In March 2016, China’ National Development and Reform Commission and National Energy Administration promulgated a document specifying measures for guaranteed full purchase of renewable energy. Based on the document, areas that have given up developing wind and photovoltaic power must meet minimum annual purchase amounts for wind and photovoltaic power. Additionally, a supervision and early warning mechanism for wind power has been established. In accordance with Notification on the Results of 2017 Wind Power Investment Supervision and Precaution, China designated red alert areas for wind power development and construction. No new wind power projects are allowed to be established in such areas. The country vowed to take measures to address problems related to abandonment of wind power.

Major Innovation

Major renewable energy projects such as grid-connection of wind power and photovoltaic power with state-set prices, base construction of leading photovoltaic technologies and solar thermal energy demonstration projects have been promoting technical innovation and industrial upgrade. These projects have also played a vital role in driving industrial scale and structure to higher levels.  

In 2017, China’s National Energy Administration issued a draft notification on the requirements for the construction of advanced photovoltaic power generation technology application bases. The draft designated the construction scale of each base at 500 megawatts. In three years, the construction of all these bases will be complete, related advanced technologies will reach industrialization and the technical indicators for 2017 industrial leaders should rise.

In September 2017, in accordance with pilot work requirements on grid-connection of wind power with state-set prices issued by China’s National Energy Administration, the administration announced pilot projects in areas including Hebei, Heilongjiang, Ningxia and Xinjiang with a total scale of 707,000 kilowatts. Prices of wind power in these projects are required to set the same as prices of local on-grid coal power. And efforts must be made to absorb and consume wind power in local power grids.

Global Model for Energy Transformation

Although the large-scale development of China’s new energy sector started late compared to the United States and some European countries, its second-mover advantages are obvious and have reaped major benefits. Today, major countries, mainstream media and numerous international organizations all highly recognize China’s achievements in new energy development as well as the contributions of China’s new energy sector in promoting sustainable development in economics, the environment and people’s wellbeing. The development and contributions of China’s new energy sector are considered important and outstanding achievements made by the country during the construction of a modern economic system with Chinese characteristics.

Since 2011, both China’s newly installed capacity and cumulative installed capacity of wind power have ranked top in the world. In 2013, China’s newly installed capacity of photovoltaic power surpassed Germany and Italy and has since topped the world. In 2015, the country’s cumulative installed capacity of photovoltaic power beat Germany and became number one worldwide. In 2017, China’s newly installed capacity of photovoltaic power accounted for half of the world’s total. Statistics show that in 2017, China’s utilization of non-fossil energy accounted for nearly 14 percent in its primary energy consumption. Its utilization of new energy ranks top in the world and accounts for 20 percent of the world’s total utilization of new energy. China already boasts the largest utilization of renewable energy globally and has set a model for global energy transformation as well as new energy development and utilization.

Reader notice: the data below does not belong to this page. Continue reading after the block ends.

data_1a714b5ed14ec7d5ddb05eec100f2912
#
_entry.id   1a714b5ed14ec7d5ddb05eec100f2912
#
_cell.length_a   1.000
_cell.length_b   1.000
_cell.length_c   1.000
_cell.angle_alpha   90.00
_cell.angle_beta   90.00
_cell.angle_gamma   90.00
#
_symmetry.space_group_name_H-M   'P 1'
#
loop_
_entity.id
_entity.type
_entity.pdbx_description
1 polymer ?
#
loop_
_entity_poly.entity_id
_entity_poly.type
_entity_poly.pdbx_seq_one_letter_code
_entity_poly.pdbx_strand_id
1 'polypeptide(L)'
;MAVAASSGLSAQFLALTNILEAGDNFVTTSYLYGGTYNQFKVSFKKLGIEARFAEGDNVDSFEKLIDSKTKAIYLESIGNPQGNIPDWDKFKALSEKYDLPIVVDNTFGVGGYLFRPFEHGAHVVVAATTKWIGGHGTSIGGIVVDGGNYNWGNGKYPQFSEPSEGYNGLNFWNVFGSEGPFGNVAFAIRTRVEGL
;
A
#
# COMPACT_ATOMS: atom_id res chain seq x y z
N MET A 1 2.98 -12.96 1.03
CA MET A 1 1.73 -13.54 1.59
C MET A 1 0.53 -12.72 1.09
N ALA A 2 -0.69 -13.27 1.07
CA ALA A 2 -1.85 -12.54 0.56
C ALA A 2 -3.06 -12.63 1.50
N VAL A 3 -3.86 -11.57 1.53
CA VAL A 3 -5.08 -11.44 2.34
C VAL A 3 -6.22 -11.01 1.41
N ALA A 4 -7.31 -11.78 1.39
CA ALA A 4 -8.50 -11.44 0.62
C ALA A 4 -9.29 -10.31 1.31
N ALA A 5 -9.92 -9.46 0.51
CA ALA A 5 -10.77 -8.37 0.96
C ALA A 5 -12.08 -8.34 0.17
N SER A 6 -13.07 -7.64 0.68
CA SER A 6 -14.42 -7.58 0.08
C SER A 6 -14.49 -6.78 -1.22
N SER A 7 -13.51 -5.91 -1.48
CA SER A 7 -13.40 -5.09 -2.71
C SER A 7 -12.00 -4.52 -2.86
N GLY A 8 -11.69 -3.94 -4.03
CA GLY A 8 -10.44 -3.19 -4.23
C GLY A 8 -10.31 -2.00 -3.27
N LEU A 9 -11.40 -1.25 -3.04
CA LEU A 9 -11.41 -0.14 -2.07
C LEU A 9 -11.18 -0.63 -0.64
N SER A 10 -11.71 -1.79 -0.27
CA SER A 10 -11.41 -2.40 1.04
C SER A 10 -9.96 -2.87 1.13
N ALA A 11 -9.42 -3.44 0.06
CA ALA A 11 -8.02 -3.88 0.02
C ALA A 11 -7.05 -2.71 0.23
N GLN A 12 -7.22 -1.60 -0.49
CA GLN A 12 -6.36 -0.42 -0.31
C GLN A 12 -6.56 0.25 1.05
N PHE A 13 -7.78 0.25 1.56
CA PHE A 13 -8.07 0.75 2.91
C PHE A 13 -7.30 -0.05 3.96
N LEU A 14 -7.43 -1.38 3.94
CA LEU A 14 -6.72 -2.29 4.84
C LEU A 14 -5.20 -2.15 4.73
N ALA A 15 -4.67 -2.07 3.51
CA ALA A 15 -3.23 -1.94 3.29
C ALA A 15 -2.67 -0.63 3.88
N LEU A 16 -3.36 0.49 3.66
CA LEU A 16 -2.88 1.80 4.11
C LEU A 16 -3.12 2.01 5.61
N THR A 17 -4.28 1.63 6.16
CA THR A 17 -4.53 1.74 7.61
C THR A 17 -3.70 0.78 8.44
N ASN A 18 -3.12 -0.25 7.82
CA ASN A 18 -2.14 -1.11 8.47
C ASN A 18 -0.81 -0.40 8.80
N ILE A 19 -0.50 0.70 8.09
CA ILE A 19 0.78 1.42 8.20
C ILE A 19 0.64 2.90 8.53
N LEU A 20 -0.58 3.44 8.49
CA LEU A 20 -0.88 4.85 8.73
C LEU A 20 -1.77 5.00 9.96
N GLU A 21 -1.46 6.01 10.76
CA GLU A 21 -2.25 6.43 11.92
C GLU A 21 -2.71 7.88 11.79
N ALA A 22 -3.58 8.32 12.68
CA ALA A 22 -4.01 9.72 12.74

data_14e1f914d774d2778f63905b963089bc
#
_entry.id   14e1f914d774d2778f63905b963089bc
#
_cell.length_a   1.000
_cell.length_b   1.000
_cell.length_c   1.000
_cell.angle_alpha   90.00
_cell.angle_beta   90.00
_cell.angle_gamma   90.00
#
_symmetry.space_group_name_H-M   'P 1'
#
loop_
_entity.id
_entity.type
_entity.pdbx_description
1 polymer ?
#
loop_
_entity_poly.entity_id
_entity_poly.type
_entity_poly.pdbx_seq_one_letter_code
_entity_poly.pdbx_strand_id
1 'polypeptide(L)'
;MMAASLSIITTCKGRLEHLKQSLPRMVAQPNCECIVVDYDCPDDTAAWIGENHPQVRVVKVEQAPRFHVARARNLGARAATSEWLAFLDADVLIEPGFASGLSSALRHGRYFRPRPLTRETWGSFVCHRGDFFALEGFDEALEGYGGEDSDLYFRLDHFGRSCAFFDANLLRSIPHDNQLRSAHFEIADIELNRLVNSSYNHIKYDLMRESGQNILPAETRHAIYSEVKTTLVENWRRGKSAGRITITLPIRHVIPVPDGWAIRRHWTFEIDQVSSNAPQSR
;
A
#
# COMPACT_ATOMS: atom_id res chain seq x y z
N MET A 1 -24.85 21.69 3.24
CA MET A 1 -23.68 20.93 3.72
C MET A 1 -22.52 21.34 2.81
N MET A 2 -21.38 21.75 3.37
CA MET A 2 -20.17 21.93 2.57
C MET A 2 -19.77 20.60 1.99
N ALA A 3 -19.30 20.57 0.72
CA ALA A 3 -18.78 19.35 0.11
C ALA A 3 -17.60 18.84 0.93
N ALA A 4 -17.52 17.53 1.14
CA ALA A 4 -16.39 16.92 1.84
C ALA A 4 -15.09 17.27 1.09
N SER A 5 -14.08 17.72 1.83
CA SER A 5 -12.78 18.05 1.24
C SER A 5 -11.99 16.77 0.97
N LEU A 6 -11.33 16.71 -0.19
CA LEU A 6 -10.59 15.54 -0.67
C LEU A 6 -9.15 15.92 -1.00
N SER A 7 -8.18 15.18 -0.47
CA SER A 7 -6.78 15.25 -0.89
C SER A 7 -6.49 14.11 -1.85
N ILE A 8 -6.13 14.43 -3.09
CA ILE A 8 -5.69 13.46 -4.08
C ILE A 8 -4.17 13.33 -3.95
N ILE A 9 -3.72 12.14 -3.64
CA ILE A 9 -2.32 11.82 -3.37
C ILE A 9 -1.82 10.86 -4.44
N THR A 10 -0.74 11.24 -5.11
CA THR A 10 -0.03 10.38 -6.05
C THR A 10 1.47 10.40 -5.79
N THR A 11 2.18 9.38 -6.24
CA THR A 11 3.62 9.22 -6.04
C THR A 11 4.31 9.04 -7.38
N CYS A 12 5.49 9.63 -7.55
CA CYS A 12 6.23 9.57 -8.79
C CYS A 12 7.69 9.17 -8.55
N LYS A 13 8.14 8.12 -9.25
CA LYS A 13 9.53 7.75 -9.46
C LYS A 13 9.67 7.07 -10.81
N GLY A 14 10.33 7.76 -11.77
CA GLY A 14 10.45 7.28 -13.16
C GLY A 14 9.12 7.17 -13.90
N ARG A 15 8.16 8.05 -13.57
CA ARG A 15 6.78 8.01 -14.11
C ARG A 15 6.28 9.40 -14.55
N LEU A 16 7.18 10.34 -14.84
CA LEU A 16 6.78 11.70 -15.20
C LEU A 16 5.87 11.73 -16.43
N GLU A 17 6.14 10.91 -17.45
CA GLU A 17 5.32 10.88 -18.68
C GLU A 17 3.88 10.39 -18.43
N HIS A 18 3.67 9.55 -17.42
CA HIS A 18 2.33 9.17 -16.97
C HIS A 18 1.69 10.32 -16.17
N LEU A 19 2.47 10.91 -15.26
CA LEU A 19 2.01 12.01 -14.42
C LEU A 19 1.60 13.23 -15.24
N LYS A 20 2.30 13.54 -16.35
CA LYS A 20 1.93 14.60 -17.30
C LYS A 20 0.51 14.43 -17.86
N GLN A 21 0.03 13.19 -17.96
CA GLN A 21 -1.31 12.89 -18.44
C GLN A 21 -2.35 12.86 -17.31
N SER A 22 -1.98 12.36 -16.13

By now, China’s new energy development has already become the calling card showcasing the country’s soft power. It is also a prime embodiment of the country’s development concepts including ecological civilization, green and low-carbon development, beautiful China and sustainable development. At the same time, the development of the new energy industry is not solely an idealistic mission. It serves as a key component of the advanced equipment manufacturing industry, an important engine for economic development, an effective means for economic restructuring and an efficient industrial carrier which perfectly combines the country’s new development concepts with its new real economy and attracts participation from market entities with various forms of ownership.

Promoting an Ecological Civilization

Against the backdrop of global climate change, international energy restructuring and China’s reform of energy production and consumption, new energy development is looking at tremendous opportunities.

First, climate change has driven global energy restructuring. Facing increasingly pressing challenges related to energy security, climate change and ecology, the world’s current energy structure is undergoing profound adjustments. A new round of energy reform has started. Propelled by new energy technology, information technology and pressure from global carbon emissions, green and low-carbon energy development has become a central piece of the reform.

Second, China has entered a new era of socialism with Chinese characteristics that requires the country to strictly pursue green development in the energy sector. The report delivered at the 19th National Congress of the Communist Party of China in 2017 made energy requirements crystal clear. The report expounded on the importance of energy development to “speed up reform of the system for developing an ecological civilization and building a beautiful China,” which testified to the importance China attaches to energy restructuring and green development in the new era. The country’s future energy development will follow the general principle of building a clean, low-carbon, safe, and efficient energy system while maintaining a commitment to raise awareness of the need to respect, protect and accommodate nature and stick to the road to green development. 

Third, China has begun to implement an energy revolution strategy. In accordance with the country’s new development concepts, a blueprint for an energy revolution has been designed. Presently, the pace for energy restructuring has accelerated, and the idea of energy reform has taken root in the people’s minds. Energy development with Chinese characteristics has witnessed new progress. The energy revolution strategy calls for accelerated construction of a green energy supply system reliant on diversified sources to promote sustainable and healthy development of renewable energy.